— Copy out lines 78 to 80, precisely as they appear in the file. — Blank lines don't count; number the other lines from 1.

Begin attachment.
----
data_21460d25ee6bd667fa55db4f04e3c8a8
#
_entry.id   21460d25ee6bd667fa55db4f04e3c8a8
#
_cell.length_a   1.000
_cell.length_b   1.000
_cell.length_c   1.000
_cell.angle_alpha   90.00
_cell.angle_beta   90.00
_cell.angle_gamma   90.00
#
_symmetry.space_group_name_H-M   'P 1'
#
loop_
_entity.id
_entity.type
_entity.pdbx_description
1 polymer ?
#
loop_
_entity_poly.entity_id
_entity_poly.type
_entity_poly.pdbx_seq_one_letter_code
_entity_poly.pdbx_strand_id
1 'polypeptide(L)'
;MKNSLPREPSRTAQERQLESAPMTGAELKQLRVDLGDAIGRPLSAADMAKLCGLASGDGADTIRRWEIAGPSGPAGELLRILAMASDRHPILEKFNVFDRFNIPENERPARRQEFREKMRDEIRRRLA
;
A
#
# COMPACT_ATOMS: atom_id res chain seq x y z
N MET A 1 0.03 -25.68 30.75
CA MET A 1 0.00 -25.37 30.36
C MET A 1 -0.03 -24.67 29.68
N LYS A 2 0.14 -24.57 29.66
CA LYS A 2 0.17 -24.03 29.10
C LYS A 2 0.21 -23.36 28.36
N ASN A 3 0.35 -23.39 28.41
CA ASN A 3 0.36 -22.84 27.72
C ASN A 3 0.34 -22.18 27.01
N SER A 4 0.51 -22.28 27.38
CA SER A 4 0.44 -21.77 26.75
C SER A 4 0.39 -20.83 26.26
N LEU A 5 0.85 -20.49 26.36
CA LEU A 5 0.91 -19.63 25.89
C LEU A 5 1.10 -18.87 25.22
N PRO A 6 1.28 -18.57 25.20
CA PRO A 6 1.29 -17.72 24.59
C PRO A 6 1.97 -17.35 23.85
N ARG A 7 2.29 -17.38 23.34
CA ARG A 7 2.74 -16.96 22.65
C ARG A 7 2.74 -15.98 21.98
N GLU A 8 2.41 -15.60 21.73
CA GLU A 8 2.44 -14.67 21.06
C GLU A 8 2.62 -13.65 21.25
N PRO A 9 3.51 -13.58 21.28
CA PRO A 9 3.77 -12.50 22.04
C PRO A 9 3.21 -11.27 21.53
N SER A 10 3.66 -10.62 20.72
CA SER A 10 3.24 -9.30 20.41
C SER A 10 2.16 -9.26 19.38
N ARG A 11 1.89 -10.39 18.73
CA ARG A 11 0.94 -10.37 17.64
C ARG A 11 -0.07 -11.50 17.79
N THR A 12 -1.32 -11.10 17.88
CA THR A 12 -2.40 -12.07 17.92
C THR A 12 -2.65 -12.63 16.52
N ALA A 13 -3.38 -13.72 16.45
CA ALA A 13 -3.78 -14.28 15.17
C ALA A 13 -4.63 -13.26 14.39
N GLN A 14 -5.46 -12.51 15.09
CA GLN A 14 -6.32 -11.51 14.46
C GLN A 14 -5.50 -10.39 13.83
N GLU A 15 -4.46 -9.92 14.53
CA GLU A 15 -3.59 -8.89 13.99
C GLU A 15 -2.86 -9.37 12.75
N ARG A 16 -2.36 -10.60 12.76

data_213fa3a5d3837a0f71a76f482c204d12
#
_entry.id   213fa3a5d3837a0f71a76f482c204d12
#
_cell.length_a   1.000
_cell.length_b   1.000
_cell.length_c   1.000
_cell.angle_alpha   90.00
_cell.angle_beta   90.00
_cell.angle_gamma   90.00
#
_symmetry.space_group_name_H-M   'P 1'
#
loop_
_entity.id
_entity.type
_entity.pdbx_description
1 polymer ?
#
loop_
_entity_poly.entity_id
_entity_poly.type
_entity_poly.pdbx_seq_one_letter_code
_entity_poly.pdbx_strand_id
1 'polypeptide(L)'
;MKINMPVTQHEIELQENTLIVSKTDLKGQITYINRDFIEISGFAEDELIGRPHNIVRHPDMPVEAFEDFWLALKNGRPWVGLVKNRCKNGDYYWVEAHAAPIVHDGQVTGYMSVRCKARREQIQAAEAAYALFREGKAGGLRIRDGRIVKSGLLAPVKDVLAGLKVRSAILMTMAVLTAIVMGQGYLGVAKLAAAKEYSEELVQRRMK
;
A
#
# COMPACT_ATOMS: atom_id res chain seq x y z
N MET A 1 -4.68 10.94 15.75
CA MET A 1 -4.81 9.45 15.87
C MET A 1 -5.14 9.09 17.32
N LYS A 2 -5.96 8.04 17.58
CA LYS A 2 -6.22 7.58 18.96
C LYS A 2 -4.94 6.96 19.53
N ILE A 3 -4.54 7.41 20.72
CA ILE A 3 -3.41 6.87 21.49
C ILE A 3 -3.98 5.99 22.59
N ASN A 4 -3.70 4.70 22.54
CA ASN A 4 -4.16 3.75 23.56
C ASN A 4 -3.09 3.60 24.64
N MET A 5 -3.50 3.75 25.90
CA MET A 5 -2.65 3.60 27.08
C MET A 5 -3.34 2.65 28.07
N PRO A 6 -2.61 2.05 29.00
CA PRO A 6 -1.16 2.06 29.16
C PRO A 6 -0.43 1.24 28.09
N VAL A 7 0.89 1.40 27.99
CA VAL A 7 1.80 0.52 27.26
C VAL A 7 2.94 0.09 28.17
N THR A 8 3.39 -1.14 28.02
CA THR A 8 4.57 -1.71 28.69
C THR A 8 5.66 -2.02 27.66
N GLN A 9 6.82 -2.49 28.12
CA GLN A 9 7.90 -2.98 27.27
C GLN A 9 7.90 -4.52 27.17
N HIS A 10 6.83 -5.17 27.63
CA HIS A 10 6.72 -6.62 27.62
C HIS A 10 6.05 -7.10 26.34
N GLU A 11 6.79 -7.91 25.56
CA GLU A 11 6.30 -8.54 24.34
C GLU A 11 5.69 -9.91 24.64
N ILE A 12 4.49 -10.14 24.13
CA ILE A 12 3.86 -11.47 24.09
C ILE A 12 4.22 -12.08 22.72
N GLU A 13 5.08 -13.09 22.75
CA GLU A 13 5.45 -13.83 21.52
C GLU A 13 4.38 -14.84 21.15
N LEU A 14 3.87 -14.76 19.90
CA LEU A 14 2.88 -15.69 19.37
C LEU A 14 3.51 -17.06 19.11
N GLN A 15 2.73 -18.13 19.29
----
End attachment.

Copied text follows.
#
_entry.id   213fa3a5d3837a0f71a76f482c204d12
#